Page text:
Easter in Uganda
My short stay in Uganda, with a few such paradoxes, was my preface to Easter. At a Good Friday service in Santa Barbara, as the Passion was read, I was still seeing the red dust on storefronts, the pots of rice set on firewood, the oversized billboards and the untethered oxen along the road. I thought about the mix of palms, eucalyptus, and limba trees, and the slow whirlpool at the spot where the Nile River flows out of Lake Victoria, three months from its release into the Mediterranean. To symbolize hope and rebirth, we usually fill Easter with emblems of nature’s regeneration, and Uganda has its own array: flowering vines on the brick walls, the sugarcane in urban corridors, and the stray saplings on an unsheltered savannah.
This year, as I consider the promises of Easter, I think of Uganda’s compound of faith and poverty. Uganda is one of the most densely Christian nations in the world. Nearly nine in ten identify themselves as followers of Christ, with a slight edge for the Catholics over the Anglicans, and the Pentecostals rising. Churches fill on Sundays, some blending tribal ways with European rites, others preaching a prosperity gospel, several citing T.D. Jakes. Uganda is also one of the poorest places on earth. Nearly four in ten fall below the international poverty line ($1.25 a day), notably less than a decade ago, but still double the rate of the Sudan, the Philippines or Honduras. For many Ugandan families, subsistence is a trial. Almost half a million Ugandan children have lost both parents, many of them to AIDS. At one social work site—a home with several orphans—the teachers had stenciled a verse from Psalm 27: “Even if my father and mother abandon me, the Lord will hold me close.”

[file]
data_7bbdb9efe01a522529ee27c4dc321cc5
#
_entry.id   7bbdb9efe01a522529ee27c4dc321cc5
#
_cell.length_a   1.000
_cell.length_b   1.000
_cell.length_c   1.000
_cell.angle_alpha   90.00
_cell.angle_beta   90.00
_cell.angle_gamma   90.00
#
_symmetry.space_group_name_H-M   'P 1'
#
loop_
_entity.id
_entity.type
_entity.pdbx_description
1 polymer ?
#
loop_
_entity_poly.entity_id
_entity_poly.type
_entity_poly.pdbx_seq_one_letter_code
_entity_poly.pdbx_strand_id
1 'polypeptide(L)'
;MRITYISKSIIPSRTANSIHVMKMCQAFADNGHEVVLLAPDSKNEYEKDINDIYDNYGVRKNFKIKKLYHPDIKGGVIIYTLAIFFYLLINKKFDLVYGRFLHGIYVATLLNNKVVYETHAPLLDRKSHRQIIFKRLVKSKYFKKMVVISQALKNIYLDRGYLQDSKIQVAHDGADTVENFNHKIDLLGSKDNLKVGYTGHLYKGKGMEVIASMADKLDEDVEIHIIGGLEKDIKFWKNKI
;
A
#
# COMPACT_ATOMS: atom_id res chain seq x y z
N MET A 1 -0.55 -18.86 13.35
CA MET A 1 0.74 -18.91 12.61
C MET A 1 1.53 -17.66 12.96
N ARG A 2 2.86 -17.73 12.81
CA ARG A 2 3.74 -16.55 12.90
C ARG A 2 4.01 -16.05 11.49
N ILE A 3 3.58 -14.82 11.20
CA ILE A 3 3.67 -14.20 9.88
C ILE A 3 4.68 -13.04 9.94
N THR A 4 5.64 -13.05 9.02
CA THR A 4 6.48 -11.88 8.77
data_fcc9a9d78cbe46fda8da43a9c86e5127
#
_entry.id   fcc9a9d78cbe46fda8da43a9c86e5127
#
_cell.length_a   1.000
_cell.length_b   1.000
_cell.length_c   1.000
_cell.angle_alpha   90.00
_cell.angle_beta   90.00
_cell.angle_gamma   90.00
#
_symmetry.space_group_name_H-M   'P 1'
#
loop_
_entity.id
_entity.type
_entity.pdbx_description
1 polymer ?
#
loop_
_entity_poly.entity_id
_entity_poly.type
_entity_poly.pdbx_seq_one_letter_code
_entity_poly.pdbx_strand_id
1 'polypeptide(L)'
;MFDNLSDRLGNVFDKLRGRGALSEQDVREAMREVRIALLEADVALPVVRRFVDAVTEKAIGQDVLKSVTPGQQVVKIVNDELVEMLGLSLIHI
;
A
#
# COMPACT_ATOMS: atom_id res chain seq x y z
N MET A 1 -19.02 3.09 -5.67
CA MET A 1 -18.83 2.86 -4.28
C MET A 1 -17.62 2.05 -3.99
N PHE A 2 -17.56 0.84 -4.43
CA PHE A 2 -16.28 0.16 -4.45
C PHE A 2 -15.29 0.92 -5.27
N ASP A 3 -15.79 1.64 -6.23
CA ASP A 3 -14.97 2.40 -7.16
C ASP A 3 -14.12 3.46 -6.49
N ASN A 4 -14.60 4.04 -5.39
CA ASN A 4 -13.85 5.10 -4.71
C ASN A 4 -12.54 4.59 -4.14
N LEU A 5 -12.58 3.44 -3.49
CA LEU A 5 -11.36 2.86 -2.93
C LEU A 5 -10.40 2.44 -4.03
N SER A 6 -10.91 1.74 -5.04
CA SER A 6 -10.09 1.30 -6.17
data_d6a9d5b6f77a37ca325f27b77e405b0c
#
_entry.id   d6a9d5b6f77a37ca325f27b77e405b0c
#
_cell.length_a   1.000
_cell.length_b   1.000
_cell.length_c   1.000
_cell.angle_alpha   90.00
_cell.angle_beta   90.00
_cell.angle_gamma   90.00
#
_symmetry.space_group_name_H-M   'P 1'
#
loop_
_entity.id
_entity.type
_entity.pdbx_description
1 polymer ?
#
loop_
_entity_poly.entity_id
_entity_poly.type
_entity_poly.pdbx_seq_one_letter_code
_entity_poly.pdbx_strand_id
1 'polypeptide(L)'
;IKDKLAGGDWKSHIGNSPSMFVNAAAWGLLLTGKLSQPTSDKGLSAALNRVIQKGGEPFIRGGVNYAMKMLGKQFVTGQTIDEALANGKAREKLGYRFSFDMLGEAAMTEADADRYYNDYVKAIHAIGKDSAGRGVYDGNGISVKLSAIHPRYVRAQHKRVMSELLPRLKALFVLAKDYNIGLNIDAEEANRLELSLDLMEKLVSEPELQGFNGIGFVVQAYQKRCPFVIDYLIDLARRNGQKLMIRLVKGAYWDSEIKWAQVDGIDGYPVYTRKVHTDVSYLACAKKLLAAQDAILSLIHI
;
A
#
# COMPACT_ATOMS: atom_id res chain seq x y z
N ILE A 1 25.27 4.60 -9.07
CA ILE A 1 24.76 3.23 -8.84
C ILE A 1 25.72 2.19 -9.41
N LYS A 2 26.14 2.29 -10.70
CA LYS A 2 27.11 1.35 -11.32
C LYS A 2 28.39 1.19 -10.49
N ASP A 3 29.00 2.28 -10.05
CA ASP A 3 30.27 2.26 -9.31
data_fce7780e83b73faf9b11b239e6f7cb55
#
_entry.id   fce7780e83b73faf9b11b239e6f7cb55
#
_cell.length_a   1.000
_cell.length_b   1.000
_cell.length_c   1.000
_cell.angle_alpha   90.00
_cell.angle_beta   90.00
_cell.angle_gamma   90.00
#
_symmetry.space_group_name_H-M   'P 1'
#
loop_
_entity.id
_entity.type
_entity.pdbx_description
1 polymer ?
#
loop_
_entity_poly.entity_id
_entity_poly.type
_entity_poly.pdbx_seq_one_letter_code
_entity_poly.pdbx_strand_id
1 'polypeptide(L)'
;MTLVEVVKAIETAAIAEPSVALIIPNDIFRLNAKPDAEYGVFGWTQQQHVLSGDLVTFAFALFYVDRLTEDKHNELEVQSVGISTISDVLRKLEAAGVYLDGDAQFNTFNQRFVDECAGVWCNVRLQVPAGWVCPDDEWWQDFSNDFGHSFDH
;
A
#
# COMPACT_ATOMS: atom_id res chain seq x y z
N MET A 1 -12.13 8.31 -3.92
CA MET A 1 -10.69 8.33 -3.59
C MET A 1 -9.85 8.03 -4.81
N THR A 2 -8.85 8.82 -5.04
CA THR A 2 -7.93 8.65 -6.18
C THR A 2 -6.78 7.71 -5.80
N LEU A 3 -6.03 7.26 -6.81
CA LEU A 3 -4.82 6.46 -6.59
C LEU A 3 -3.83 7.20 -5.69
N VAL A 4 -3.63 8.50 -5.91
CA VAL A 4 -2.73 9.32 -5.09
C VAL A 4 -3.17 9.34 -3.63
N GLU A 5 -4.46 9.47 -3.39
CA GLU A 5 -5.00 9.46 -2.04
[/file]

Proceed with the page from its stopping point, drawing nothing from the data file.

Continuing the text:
Since I was there to help assess a study-abroad program for American students, I had to wrestle with their common questions about compassion and paternalism. How are we present, as sojourners, as outsiders, as common bearers of the hope of the Resurrection? How do we respond to suffering and still respect the Ugandan culture and strategies for addressing their own ills? In our short time there for our review, we caught fragments of that debate. Students read Henri Nouwen's meditations on compassion, as well as books from theologians and scholars warning about how helping can hurt by reinforcing patterns of superiority and dependence. They listened to African scholars like Kamuguisha argue that foreign investment would only fuel despots if nations lacked policies to protect property rights and to promote exports. But they also heard appeals that the people of faith, from the wealthy and former colonizing world, not abandon a new generation that needs the best medicines as well as solid nourishment for microfinance.